Cape Ann Vernal Pond Team

Biologist Nathan Mineo

Did You Know...?

Wood frogs are Affected by Climate Change

Written by Nathan Mineo 
Reprinted from the 2021 Cape Ann Vernal Pond Team Newsletter
Photograph by Cheryl Briscoe
Did you know that wood frogs are affected by climate change?  I know this fact may seem obvious, but exactly how wood frogs are affected is far less obvious.
Climate change has a variety of impacts, including changing precipitation patterns. This means that winters may have less snow (and more sporadic snow events), leaving less snowpack and earlier thawing.  Snowpack, as it turns out, is very beneficial in a lot of different ways.  One way is that it insulates the ground in the winter.  Around here, winter temperatures may fluctuate a lot (like 0 degrees one day and 50 degrees the next), but if there is snow insulating the soil, the ground temperature will remain fairly constant.  Since wood frogs overwinter by allowing themselves to freeze solid under leaf litter, snowpack is an important aspect of their survival.  It’s ability to moderate temperatures means that the frogs won’t go through multiple freeze-thaw cycles in a winter.  This is important because every time a wood frog thaws, its body temperature increases, and it starts to use more energy.  The more energy it uses in the winter, the less it has in the spring when it emerges to breed.  Remember, wood frogs are one of the first amphibians to emerge, well before their food sources, so their energy reserves have to be substantial for them to survive through their breeding season and then hang on long enough for their food to emerge so they can eat and reenergize.  Less snowpack in the winter and earlier thawing can strain the limits of the wood frog’s energy reserves, which has a negative effect on survival.

Straining energy reserves likely has a bigger impact on females whose energy demands are greater than males due to the fact that they carry energy-demanding eggs.  In fact, Michael Bernard from the University of Michigan, found females that breed after a warmer winter lay 4.3% fewer eggs.  The reason for this is thought to be the higher energy usage that occurs during a warmer winter.  More energy use in the winter means less energy can be put into producing eggs, thus fewer eggs per clutch.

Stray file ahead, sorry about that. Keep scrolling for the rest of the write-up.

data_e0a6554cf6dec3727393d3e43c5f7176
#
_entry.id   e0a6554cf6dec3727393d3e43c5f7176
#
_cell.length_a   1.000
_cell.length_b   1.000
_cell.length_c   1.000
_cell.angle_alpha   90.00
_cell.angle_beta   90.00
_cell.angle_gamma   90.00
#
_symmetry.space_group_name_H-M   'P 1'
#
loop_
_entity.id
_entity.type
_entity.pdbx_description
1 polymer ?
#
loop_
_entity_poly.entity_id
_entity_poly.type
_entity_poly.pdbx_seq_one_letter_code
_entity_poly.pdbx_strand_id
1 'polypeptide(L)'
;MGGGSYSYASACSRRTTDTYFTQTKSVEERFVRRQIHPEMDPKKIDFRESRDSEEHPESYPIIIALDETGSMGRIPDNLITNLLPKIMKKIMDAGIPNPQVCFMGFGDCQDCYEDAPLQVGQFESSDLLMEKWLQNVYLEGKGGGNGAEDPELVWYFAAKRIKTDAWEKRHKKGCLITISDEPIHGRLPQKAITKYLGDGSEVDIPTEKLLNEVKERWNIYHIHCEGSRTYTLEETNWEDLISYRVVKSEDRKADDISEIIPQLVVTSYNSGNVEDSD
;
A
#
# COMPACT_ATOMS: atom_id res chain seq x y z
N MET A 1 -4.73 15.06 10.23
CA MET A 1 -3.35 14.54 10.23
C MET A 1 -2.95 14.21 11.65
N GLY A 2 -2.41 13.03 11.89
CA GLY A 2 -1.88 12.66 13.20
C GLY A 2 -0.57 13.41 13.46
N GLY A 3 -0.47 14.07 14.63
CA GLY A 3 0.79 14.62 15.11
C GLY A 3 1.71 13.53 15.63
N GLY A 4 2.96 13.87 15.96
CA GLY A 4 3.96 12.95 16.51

Many studies about how climate change affects wood frogs focuses on this thing called phenological shifts. Basically, this just refers to how the seasonal timing of an organism (wood frogs in our case) changes due to a changing climate.  For instance, wood frogs emerge at the end of winter when the ponds are thawed, and temperatures are above freezing (the exact cues that tell wood frogs that it’s time to wake up and get moving are still unknown).  When climate change causes temperatures to rise and ice to thaw earlier in the winter, this causes wood frogs to wake up sooner.  There are both pros and cons to this, but based on what I’ve read so far, the pros and cons kind of balance out.  Warmer winters means earlier breeding, but that doesn’t necessarily mean earlier metamorphosis because the tadpoles of earlier breeding events tend to experience cooler early spring temperatures, which slows metamorphosis.  However, even with the delay in development, wood frogs from eggs laid earlier metamorphosized and emerged sooner, which could be viewed as beneficial to the frogs.
                                       Pretty Wood frog on CAVPT Nighttime Vernal Pond Field Trip
 photograph by Victoria Rolf

Ultimately, the ways in which wood frogs will be impacted by climate change depends a lot on where they are.  The disruptions in rainfall and snowpack will be different in different parts of the wood frog’s range and have very localized effects.  Wood frogs will likely disappear from parts of its range, especially on its Southern edge due to hotter, dryer summers and shorter, warmer winters.  Cape Ann experiences a strong ocean effect, which moderates temperatures in both the winter and summer months.  I wonder how that ocean effect currently influences amphibian breeding, and how it will change with a changing climate.  Will amphibians on Cape Ann be insulated from the negative effects of climate change due to the ocean effect, or will the strain of climate change be amplified because of it?   

Benard MF. Warmer winters reduce frog fecundity and shift breeding phenology, which consequently alters larval development and metamorphic timing. Glob Chang Biol. 2015 Mar;21(3):1058-65. doi: 10.1111/gcb.12720. Epub 2014 Sep 29. PMID: 25263760.

Fitzpatrick, MJ, Porter, WP, Pauli, JN, Kearney, MR, Notaro, M, Zuckerberg, B. Future winters present a complex energetic landscape of decreased costs and reduced risk for a freeze‐tolerant amphibian, the Wood Frog (Lithobates sylvaticus). Glob Change Biol. 2020; 26: 6350– 6362.

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